Do you have any Questions?
As Millions Struggle with Home Values Dropping below What They Owe, Important Consumer Protection Tips Now Available
Today, as millions of homeowners struggle with what to do when the value of their property becomes less than the mortgage they owe-particularly those recently unemployed or unable to make their monthly payments-there is a growing need for clear, unbiased consumer protection information on these vital topics.
Meeting this need head-on, Jim Soda of Prudential Lakewood Ranch Realty joined with others in the Top 5 in Real Estate Network to release "The Four R's of Short Sales...and More: The Transparent Approach to a Real Estate-Related Crisis." This very timely resource provides a 360 degree view of the current issues facing so many homeowners and offers insights to help consumers best work with their lenders and attorneys to address their own unique circumstances.
Indeed, this new publication, which will be distributed across the United States and Canada by real estate agents in the Top 5 in Real Estate Network , urges concerned homeowners "to meticulously evaluate all of their options before making a decision; especially a decision that may have both short- and long-range consequences."
One financial arrangement that has become increasingly common in the marketplace the "short sale" is an agreement by a lender (or lenders) to accept the sale of a property in which there is a shortage of funds necessary to pay off the outstanding loan balance along with a number of the lender-stipulated criteria being met. "We recommend that homeowners consider all options when seeking a resolution to mortgage-related financial challenges. The short sale is just one possible outcome that homeowners should evaluate when facing a distressed mortgage situation," said Allan Dalton, President, Top 5 in Real Estate Network .
It is vital for homeowners to not only seek the advice of a trusted pre-foreclosure professional, but to also be wary of "Preforeclosure Predators," according to Soda. "At all costs, homeowners must ensure that they are not exploited or manipulated during this most vulnerable period of homeownership. Regrettably, the burgeoning short sale marketplace is attracting hordes of unscrupulous individuals who are seizing any and all opportunities to prey upon beleaguered and unsuspecting homeowners who are not aware of the range of options available to them when experiencing the growing challenge of "upside-down homeownership."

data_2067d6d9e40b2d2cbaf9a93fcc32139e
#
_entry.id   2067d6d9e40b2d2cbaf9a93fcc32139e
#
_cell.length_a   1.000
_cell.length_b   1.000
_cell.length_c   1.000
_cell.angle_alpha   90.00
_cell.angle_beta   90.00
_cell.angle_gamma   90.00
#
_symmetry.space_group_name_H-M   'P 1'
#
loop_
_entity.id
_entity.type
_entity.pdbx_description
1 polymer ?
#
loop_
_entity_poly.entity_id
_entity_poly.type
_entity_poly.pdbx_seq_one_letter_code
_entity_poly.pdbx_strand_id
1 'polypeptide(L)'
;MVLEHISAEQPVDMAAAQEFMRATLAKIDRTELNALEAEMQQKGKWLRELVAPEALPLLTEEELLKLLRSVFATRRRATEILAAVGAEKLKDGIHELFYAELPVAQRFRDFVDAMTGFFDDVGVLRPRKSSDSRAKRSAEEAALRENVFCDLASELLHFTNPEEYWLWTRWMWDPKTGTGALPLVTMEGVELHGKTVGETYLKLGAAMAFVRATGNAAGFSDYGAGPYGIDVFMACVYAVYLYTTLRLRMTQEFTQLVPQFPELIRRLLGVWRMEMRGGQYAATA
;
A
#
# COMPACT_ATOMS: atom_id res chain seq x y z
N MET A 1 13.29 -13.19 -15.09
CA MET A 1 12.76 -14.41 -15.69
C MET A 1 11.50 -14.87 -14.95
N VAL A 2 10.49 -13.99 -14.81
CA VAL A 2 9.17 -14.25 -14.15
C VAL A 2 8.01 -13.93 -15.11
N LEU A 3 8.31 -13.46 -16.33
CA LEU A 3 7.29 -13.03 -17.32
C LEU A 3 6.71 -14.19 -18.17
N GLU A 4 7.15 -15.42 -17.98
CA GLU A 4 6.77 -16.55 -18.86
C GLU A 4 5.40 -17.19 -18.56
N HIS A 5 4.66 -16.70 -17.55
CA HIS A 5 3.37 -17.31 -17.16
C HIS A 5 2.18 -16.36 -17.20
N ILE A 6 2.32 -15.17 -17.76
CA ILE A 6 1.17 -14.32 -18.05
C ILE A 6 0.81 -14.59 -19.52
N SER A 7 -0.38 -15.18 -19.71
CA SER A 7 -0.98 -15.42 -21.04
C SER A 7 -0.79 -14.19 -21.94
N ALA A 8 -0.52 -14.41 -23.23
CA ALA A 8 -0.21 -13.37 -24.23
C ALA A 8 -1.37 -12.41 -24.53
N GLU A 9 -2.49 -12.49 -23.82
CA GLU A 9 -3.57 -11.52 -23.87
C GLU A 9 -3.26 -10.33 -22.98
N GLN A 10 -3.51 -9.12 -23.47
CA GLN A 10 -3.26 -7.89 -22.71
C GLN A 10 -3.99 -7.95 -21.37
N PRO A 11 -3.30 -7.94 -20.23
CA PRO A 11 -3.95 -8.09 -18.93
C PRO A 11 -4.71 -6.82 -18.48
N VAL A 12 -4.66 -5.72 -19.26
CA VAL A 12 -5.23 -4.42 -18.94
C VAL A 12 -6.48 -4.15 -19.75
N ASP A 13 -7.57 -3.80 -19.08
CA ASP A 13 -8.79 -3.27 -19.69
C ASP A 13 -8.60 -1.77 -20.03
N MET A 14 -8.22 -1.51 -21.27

"It is imperative that any homeowner seeking to determine if a short sale is in their best interest, be able to distinguish between their own interests and the interests of lenders, buyers, investors, and real estate-related professionals, and how these different interests may influence their decision," said Soda. "We have compiled a series of questions that will serve as an important precursor for homeowners to consider and discuss with their attorneys prior to their pre-foreclosure decision.
Top 10 Questions to Talk Over with Your Attorney
-What are my options as a homeowner when my property is in or heading toward default? -What is a better or more likely outcome for me and why?
A short sale or a repayment plan?
A short sale or a forbearance plan?
A short sale or a loan modification?
In the case of an FHA loan, a short sale or a partial claim?
A short sale or a short sale/assumption agreement?
A short sale or a deed-in-lieu of foreclosure?
A short sale or a bankruptcy?
-How do I know if my property and I may be considered for a short sale?
-How would I initiate the short sale process?
-Which process has a more adverse effect on my credit rating: short sale, foreclosure, bankruptcy, or deed-in-lieu of foreclosure?
-What types of hardships would a lender generally consider favorable toward my appeal for short sale consideration?
-On average, how long does a short sale process take?
-What are the tax implications of a short sale?
-If a lender agrees to the short sale option on my property, can the bank still proceed with a foreclosure?
-Is there a real estate commission paid in a short sale? If so, who pays it?
-When is a bankruptcy preferable to a short sale or to a foreclosure?